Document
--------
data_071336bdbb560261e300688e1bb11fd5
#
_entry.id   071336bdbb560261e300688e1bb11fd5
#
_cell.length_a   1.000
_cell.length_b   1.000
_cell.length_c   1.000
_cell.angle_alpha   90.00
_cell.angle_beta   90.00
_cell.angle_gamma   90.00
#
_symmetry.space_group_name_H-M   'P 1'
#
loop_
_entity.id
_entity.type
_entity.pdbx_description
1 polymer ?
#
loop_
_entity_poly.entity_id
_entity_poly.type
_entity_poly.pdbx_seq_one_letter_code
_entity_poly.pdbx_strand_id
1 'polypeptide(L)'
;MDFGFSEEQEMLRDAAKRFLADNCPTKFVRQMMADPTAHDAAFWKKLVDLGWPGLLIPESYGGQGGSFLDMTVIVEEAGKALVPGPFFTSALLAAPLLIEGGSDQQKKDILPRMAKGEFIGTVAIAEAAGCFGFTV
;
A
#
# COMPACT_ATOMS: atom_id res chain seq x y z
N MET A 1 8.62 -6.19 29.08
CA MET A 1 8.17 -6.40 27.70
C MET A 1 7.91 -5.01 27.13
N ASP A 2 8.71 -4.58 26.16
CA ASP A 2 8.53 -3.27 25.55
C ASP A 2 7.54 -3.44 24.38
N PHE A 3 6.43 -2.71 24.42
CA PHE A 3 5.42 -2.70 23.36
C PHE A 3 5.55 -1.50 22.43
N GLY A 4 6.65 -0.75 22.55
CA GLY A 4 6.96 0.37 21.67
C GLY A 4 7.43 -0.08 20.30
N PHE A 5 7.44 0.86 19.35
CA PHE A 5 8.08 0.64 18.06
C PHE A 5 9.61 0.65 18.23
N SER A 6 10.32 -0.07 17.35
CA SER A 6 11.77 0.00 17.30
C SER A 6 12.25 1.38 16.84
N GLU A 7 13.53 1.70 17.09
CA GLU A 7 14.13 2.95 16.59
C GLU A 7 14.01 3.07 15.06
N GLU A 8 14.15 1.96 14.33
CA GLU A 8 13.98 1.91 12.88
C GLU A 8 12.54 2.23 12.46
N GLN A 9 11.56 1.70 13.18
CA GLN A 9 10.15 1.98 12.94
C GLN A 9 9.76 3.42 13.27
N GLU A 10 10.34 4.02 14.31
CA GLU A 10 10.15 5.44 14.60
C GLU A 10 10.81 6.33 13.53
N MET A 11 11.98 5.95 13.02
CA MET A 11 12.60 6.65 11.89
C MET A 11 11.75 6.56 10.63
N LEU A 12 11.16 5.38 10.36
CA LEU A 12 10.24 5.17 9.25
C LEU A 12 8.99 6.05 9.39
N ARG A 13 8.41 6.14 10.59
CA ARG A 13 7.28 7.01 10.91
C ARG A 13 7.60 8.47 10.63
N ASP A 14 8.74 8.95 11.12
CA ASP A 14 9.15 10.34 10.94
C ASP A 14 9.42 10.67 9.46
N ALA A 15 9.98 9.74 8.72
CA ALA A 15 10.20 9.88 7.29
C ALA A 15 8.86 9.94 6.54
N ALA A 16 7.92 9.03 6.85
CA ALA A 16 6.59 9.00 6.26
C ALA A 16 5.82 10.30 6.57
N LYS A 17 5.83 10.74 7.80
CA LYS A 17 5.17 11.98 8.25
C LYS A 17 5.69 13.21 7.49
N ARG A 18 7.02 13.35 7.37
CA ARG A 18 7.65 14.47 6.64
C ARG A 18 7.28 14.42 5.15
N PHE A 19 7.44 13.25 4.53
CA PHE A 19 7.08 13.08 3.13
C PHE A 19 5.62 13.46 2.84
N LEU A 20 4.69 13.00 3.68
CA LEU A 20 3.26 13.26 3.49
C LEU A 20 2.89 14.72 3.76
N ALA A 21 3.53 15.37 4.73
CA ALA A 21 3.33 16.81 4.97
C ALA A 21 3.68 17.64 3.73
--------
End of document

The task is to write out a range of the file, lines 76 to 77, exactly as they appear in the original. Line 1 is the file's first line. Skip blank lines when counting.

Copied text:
N ALA A 16 7.92 9.03 6.85
CA ALA A 16 6.59 9.00 6.26